New York - Report: Millions In Grants To Orthodox Jewish Institutions May Result In Multi-Year Medicaid Ban For Bronx Home
New York - A Bronx old age home with a history of donating substantial amounts of money to Chasidic yeshivos and other Jewish causes may find itself one of the few in the state to be barred from Medicaid for three years after an audit conducted by the state.
The Bronxwood Home for the Aged, located on Gun Hill Road in the Bronx for more than 35 years, offers both independent and assisted living facilities as well as kosher meals. The New York State Office of the Medicaid Inspector General announced in February that it would seek punitive actions against the facility after finding numerous violations of both state and federal Medicaid laws, as reported by the Forward.
The OMIG audit revealed that Bronxwood was only eligible for $1.6 million in Medicaid funding in 2006 and 2007 but that the program actually paid out $8.5 million to the home because of incorrect or misstated claims. More than 85 percent of the claims submitted during that time period were determined to be problematic and 133 documents provided by the facility were reportedly signed by Dr. Owen Golden who never saw patients at Bronxwood.
OMIG is seeking to exclude Bronxwood from Medicaid for a three year period, a move that could have serious ramification for the facility which receives approximately one third of its revenue through the program. A review by the Forward found only one other adult home in New York currently barred from Medicaid and OMIG is also recommending that Golden and three other doctors from Medicaid be barred from the program for the same amount of time.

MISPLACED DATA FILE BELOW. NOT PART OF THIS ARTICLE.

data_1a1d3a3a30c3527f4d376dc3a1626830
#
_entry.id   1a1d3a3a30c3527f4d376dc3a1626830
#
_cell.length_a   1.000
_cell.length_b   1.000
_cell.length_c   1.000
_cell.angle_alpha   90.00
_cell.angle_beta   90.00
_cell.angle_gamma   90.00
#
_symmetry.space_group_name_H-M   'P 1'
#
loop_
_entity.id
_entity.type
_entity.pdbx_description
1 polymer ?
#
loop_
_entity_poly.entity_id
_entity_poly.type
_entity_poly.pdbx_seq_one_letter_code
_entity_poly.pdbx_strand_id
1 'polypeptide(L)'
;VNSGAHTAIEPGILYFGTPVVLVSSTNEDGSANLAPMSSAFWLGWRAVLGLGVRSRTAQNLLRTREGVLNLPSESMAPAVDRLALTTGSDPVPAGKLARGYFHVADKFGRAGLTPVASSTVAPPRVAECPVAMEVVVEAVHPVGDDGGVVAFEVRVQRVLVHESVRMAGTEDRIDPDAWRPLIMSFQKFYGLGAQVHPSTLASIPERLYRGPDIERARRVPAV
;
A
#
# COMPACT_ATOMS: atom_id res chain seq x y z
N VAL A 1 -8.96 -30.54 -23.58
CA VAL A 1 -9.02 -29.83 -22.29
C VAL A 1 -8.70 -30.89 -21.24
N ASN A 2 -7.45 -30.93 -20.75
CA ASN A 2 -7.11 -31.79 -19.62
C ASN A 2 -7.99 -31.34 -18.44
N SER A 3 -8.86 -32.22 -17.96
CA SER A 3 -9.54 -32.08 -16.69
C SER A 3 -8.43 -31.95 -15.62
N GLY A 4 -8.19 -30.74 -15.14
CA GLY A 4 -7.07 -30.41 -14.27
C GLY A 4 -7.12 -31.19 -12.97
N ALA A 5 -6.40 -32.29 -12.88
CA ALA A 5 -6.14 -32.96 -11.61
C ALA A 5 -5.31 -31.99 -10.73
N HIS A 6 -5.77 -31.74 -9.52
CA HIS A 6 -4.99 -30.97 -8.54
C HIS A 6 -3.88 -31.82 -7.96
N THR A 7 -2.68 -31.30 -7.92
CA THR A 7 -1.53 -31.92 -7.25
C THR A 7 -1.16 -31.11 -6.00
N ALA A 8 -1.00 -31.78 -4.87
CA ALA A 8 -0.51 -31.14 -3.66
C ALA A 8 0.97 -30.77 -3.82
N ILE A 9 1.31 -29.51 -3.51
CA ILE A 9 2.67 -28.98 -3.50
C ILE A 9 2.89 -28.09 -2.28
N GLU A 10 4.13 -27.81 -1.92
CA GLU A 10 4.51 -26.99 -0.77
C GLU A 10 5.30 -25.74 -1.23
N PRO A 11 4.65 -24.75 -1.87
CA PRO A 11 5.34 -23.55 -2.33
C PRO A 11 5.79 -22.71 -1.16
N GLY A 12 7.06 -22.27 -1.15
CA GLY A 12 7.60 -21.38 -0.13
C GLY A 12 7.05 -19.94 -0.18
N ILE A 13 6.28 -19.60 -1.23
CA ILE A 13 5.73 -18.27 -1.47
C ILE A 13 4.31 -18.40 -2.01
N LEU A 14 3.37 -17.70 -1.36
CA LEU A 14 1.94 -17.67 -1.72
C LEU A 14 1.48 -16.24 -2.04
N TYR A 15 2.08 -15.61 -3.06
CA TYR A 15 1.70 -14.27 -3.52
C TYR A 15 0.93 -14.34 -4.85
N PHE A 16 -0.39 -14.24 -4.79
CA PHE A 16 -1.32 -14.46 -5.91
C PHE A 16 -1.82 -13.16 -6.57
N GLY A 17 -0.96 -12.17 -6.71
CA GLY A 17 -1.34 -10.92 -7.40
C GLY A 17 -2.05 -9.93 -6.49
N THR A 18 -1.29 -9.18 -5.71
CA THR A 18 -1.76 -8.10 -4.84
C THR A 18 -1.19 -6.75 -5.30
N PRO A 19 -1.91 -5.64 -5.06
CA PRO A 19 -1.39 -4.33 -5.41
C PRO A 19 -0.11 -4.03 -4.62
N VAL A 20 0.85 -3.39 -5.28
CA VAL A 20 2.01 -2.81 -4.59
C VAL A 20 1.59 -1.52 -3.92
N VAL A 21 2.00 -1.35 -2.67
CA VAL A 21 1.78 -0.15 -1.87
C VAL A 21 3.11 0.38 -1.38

According to the Forward (http://goo.gl/qwlSsP), Bronxwood had been allocating grants of up to $2 million per year , one tenth of the total revenue it received, to Chasidic yeshivas, Jewish charities and Orthodox activist groups for years, with $19.5 million in grants made since 1997. Experts noted that typically non-profit homes like Bronxwood would use any surplus to improve the facility and services offered instead of allocating it for charitable donations.
Bronxwood has just a short window, through the middle of March, to make any claims to counter the OMIG audit. A final ruling, which could be appealed to an administrative judge, would come sometime thereafter.
“These enforcement actions send a clear message to providers who violate state and federal Medicaid law that they will be held fully accountable,” Dennis Rosen, Medicaid inspector general said. “Moreover, that my office will be vigilant in its efforts to protect the integrity of the state’s Medicaid program, promote high-quality care within the healthcare delivery system and save taxpayer dollars.”
Both Bronxwood’s attorney and Golden did not return calls for comment.
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